Today I thought I’d write about (and reuse pictures from) something from about 5 years ago. My sons’ Boy Scout Troop made a trip to Yellowstone National Park, renting a bus and also hitting the South Dakota Badlands and Devil’s Tower along the way. One of the things we did was take some pretty nice hikes into some of Yellowstone’s backcounty.
On this particular hike, I wasn’t even barefoot. It was our second 10-miler in 3 days, and I was footsore from the previous one, which took us over the hoodoos around Mammoth Hot Springs. Even being footsore, I might have done OK, except that we started at Old Faithful, and I tenderized my feet on the very hot boardwalk rather early. Oh, well. Live and learn.
So instead I hiked the full 10 miles in flip-flops. Worked just fine, too, except it totally trashed the flip-flops. By the end, they had been pretty much squished down to nothing.
Anyway, we hiked from Old Faithful to Mystic Falls and on the way back we saw this elk just standing to the side of the trail, intently looking off in the distance and paying us no mind . . .
We even tried getting the elk’s attention so it would look at us (better photo). Nothing worked.
Then it suddenly turned, and ran right at us.
I mean really at us (or at least the adult taking these photographs; the rest of us were about 20 feet behind him).
A split second after that photo was taken, the elk suddenly noticed us (and the photographer) and ended up jumping over the photographer (or real close to it). It did miss him.
We shortly found out why the elk had been so intent on the distance and why it had panicked:
The elk dashed off to our left, quickly outpacing the bear, and the bear stopped right in front of us to start sniffing around.
Now, during all this I had collected all of the hikers into one big group (that’s what the guide books said to do) so that we looked as big as possible. There were about 10 of us, so we could look pretty big.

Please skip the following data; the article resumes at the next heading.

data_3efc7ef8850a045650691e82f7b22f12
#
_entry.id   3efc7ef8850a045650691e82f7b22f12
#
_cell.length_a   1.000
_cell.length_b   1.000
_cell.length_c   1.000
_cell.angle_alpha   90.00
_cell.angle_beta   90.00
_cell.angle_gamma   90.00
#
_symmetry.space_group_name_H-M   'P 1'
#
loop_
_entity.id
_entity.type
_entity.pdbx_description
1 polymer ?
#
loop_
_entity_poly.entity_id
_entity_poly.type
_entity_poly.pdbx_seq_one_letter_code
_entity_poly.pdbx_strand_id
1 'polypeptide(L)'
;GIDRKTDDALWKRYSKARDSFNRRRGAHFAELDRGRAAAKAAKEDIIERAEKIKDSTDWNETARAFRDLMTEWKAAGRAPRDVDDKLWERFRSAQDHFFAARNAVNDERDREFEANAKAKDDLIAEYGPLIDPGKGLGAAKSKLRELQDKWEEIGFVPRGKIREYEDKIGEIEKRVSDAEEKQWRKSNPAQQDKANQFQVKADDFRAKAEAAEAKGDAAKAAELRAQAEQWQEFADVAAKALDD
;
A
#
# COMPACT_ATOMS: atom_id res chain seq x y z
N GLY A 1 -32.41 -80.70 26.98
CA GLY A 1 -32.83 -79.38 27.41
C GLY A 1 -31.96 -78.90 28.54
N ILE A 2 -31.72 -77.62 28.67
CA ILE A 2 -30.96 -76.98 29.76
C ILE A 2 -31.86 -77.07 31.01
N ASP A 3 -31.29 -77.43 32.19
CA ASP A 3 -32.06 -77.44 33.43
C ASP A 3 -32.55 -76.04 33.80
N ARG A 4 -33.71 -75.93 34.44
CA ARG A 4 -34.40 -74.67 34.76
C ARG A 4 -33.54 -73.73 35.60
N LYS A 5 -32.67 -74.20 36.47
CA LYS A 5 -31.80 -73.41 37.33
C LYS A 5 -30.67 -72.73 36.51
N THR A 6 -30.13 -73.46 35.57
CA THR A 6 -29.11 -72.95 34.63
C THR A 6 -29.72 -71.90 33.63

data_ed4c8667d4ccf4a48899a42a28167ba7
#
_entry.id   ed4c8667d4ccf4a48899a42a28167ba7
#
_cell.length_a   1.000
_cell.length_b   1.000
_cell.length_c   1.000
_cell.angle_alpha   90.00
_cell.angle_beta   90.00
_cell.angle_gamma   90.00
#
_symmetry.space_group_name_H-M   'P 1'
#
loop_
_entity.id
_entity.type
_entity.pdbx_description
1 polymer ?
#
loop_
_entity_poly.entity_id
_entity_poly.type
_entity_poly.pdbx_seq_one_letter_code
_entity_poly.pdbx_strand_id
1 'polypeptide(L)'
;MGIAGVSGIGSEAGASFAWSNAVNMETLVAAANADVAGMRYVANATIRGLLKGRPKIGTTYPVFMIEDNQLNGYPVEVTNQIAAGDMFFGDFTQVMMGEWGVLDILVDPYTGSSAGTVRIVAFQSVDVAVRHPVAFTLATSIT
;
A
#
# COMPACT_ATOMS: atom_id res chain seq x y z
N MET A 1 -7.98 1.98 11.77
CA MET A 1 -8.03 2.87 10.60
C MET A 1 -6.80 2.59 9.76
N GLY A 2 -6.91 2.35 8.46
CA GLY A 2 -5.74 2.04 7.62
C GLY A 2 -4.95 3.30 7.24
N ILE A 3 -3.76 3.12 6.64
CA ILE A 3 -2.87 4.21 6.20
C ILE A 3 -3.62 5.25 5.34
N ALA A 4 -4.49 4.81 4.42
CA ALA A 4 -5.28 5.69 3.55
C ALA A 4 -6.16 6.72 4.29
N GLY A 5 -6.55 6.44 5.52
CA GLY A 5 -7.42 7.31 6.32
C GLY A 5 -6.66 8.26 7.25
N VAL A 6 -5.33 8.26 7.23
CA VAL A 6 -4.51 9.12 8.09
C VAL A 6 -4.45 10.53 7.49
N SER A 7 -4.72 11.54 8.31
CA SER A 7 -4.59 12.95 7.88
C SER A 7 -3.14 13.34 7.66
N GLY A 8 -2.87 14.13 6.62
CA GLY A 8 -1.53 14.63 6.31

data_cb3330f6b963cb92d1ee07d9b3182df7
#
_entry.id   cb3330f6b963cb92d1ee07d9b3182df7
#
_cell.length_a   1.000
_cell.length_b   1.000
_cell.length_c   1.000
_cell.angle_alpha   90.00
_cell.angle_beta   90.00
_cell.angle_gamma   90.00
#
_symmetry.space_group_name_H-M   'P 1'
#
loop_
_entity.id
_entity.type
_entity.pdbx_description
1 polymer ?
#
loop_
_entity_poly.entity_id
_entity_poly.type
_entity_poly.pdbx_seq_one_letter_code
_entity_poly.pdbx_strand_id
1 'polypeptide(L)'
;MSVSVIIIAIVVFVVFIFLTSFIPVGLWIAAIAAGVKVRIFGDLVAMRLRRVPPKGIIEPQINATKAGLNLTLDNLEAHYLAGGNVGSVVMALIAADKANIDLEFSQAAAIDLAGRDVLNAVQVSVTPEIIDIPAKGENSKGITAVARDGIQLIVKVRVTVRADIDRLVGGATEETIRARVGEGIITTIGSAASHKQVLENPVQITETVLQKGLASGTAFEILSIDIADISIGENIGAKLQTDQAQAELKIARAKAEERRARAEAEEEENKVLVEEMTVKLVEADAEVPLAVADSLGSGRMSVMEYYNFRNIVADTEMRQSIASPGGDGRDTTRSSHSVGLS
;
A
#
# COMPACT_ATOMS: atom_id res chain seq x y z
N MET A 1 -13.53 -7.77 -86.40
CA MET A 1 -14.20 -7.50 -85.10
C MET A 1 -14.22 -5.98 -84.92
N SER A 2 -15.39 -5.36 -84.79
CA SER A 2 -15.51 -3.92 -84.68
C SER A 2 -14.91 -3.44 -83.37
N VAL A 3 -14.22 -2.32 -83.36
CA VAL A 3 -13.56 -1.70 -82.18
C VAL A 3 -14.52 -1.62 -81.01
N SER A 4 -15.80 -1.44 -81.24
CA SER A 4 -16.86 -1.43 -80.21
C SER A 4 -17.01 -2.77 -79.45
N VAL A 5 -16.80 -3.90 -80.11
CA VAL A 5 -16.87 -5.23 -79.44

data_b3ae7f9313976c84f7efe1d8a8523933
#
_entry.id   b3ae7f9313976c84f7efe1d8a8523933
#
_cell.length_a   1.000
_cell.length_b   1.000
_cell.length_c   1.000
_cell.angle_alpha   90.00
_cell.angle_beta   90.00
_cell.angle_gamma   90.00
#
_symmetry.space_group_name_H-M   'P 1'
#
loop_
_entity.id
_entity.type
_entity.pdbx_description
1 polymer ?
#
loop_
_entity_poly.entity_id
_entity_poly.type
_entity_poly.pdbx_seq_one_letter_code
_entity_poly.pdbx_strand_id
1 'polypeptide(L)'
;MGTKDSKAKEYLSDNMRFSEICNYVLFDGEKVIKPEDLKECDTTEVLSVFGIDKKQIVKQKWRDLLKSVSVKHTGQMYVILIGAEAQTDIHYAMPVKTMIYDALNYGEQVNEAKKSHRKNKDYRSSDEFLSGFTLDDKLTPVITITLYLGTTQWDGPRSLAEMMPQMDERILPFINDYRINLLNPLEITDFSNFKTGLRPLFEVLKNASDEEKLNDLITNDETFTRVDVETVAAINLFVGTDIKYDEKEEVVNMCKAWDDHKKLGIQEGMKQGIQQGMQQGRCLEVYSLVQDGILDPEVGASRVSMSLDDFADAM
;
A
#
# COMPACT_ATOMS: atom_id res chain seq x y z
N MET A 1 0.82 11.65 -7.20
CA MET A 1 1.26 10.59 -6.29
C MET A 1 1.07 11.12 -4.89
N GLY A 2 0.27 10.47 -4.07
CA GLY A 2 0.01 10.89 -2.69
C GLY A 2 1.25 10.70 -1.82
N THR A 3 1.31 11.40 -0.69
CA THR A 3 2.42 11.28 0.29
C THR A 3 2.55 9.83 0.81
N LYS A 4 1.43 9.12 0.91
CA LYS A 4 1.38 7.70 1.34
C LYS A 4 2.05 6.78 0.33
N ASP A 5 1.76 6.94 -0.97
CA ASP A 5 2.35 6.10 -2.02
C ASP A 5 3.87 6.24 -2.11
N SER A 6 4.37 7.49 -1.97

And then . . .
He noticed us. Would you like a close-up of that? Why, yes. Yes you would.
Would you like to see the close-up of when he got really interested in us? Why, yes. Yes you would.
He then started down the trail in our direction. I was using my best tour-guide voice to the hikers: “Okay, we’re backing down the trail. We’re facing the bear. Okay, now we are getting off the trail.” We got about 20 feet off the trail as the bear heading up it. “Okay, now I’m getting out my machete.” Yes, I had one with me.
The bear ended up staying on the trail and headed right by us.
And then it turned around and walked right past us again.
Finally, it decided to go see if it could find where that elk had gone.
By the way, that was a grizzly. You can tell by the hump on the shoulders. When we returned to the visitor’s center we came across a ranger and told her of what we’d seen. The ranger went into her best teaching voice, and asked, “And how do you know it was a grizzly?” One of us started describing the hump (though you could tell the ranger was somewhat skeptical, since visitors often get that sort of thing wrong) when another of us just pulled up a picture on his camera. Ranger: “Oh, that is a grizzly.” She later told us there had been a 3-year old in the area recently.
When I had prepared for this trip to Yellowstone, as the hiking leader I had tried to prepare as best I could. So I’d read all sorts of books and websites, and I’d also read a good website on what to do on meeting a bear. So I knew what we should do.
Fortunately, it appears the bear had also read the same website, so it knew how to play its part properly, too.
And finally, here’s another picture from that trip. This is at Dunraven Pass the day before the Old Faithful hike (yes, I did that short hike barefoot, even while being a bit footsore). It was at a pretty high elevation (around 9,000 feet) so there was still snow on the ground. These are always fun shots to take:
[Photo credits: Guy Ingram, Braden Powell, Reid Neinast]